China’s military budget increases 7.1% in 2022, Taiwan not afraid

A formation of servicewomen marches in a military parade during the celebrations marking the 70th anniversary of the founding of the People's Republic of China (PRC) in Beijing, capital of China, Oct. 1, 2019. Credit: Xinhua

China has allotted 1.45 trillion yuan for military spending in 2022. That’s the equivalent of US$229.5 billion and a whooping 17 times Taiwan’s defense spending for the year, according to a report by the Taipei Times.

On Saturday, the Chinese Ministry of Finance issued a statement saying the nation’s defense budget would increase 7.1 percent from last year, signaling a faster expansion and widening the gap in defense spending between China and Taiwan.

However, the state-run Global Times reported that China’s military budget “is not a challenge to the US position in the Indo-Pacific region” and that the figure “does not represent a great increase after taking inflation into account.”

Meanwhile, the the administration of President Tsai Ingwen approved a defense budget of NT$374 billion, or US$13.3 billion, for this fiscal year, according to the Taipei Times. The figure was approved after a slight reduction, due in part to a 4% increase in civil servant salaries.

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Two special special budgets were approved to acquire new fighter jets, as well as improve air and sea sea capabilities, for a sum of NT$400 billion and NT$480 billion respectively.

As Russia’s invasion of Ukraine hits the two week mark, analysts are wondering whether its ally China might take notes for a future attack on Taiwan. On Saturday, military experts assessing the situation in Ukraine claimed Taiwan could “repel an invasion by China and defeat the Chinese People’s Liberation Army” because the island nation already has established portable missile systems.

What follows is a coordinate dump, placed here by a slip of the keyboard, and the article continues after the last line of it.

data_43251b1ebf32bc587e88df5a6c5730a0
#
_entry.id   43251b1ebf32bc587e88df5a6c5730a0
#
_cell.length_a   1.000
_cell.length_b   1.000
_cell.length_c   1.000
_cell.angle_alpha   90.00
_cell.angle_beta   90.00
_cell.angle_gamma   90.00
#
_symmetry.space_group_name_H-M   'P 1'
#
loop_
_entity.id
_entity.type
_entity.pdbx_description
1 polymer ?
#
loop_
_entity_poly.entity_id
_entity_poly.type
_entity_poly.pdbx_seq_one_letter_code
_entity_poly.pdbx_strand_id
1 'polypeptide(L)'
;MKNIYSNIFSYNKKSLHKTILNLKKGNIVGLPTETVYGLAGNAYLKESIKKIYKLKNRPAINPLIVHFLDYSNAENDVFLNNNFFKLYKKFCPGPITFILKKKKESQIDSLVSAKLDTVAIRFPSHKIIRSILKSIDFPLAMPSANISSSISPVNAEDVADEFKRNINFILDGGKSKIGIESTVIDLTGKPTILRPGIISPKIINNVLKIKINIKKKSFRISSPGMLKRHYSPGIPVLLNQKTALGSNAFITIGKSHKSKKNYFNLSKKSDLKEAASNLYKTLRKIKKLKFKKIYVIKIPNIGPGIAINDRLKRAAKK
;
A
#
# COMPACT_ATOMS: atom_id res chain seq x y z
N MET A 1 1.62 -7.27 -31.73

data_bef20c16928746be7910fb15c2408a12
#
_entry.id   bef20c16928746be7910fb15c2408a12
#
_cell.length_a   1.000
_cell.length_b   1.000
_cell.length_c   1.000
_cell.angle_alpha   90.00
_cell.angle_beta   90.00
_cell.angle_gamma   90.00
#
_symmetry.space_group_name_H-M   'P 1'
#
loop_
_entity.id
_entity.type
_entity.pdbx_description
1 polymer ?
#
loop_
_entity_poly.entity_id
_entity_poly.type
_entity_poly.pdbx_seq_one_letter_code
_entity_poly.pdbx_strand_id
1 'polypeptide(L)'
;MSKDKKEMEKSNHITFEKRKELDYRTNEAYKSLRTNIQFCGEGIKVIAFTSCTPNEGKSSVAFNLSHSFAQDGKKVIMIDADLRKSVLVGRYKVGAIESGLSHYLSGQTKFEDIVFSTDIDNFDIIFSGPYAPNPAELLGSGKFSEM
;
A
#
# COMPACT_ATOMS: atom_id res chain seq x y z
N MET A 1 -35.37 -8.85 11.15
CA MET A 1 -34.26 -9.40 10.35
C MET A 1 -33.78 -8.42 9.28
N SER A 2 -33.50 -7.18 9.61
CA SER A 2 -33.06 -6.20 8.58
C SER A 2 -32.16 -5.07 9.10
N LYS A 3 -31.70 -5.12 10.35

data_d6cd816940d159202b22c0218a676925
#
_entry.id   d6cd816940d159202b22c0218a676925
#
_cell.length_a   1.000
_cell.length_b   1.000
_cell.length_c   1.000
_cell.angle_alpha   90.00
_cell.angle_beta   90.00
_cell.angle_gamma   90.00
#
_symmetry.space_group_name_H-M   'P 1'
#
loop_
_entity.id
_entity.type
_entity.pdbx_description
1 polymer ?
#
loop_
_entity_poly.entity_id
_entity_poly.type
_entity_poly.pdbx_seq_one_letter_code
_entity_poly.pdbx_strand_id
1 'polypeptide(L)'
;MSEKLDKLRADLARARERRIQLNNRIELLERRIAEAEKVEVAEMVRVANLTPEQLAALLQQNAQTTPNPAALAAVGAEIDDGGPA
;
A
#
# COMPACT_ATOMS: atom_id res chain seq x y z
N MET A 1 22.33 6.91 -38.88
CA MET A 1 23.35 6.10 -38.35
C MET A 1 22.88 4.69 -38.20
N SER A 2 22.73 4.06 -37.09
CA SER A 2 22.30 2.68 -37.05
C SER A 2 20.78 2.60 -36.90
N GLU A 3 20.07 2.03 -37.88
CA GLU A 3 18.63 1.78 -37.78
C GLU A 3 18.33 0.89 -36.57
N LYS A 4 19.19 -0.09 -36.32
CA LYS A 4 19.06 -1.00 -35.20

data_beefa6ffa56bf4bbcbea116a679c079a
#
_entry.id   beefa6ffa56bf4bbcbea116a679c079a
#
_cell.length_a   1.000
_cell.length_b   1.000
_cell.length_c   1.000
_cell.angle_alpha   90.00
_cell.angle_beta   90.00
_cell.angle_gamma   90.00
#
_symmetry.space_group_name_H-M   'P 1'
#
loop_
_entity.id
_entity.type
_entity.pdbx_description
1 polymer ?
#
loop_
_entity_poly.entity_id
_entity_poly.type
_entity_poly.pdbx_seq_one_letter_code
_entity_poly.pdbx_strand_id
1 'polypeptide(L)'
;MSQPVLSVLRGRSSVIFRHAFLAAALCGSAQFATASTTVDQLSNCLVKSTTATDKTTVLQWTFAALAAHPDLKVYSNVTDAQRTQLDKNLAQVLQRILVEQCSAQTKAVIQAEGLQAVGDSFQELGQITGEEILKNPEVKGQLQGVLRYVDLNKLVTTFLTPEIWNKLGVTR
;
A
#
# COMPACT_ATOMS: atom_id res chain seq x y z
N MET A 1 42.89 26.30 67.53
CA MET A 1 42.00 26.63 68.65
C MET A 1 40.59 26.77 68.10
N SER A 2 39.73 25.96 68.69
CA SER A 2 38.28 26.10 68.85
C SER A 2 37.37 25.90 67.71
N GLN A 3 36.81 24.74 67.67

Compared to the situation in Ukraine, Chang Cheng, former chief engineer of the Hsiung Feng III missile project, said…

“Taiwan is much easier to defend than invade, and the conditions are very different from Ukraine.”

“It has been assessed that China could launch four amphibious marine landing divisions and two army infantry divisions for a total of about 30,000 troops, at least for the first stage of invasion.”

“However, with Taiwan’s domestically developed long-range missiles, together with portable air-defense missile systems, we are certain that we can destroy almost all PLA landing troops.”

Taiwan is set to receive another 400 FGM-148 Javelin missiles equipped with automatic infrared guidance from the US, half of which are to be delivered this year and the other half next year, a ministry official told the Taipei Times. This would allow Taiwanese forces to gradually phase out older Javelin models, upgrading their stock of weapons.

Currently, Ukrainian forcers are using Javelin missiles to defends against Russian military attacks. The portable shoulder-fired, anti-tank missiles have an effective range of 2,500 metres, according to the Taipei Times.

Chen Shihmin, associate professor of political science at National Taiwan University, said a country’s defense spending reflects its grand strategy. Taiwan, a smaller country in terms of territory and population, cannot match China’s military spending. This explains its emphasis on an “asymmetric warfare strategy.”

But Chen said the Ministry of National Defense should shift the nation’s defense strategy toward deterrence efforts to prevent war, rather than how to win a war after an attack begins…

“This means dedicating limited military budget to retaliatory capabilities that could inflict intolerable damage on an adversary.”

Addressing the Chinese National People’s Congress in Beijing, Chinese Premier Li Keqiang repeated the usual non-specific, rambling generalisations…

“[China is to implement] Chinese President Xi Jinping thought as it pertains to the strengthening of the military, and realize the centennial goals for the founding of the armed forces.”

“Military capabilities must be enhanced in every aspect and risks in every sector and region be managed comprehensively, so that the strategic capability to defend national sovereignty, security and interests is improved.”

SOURCE: Taipei Times | Xinhua

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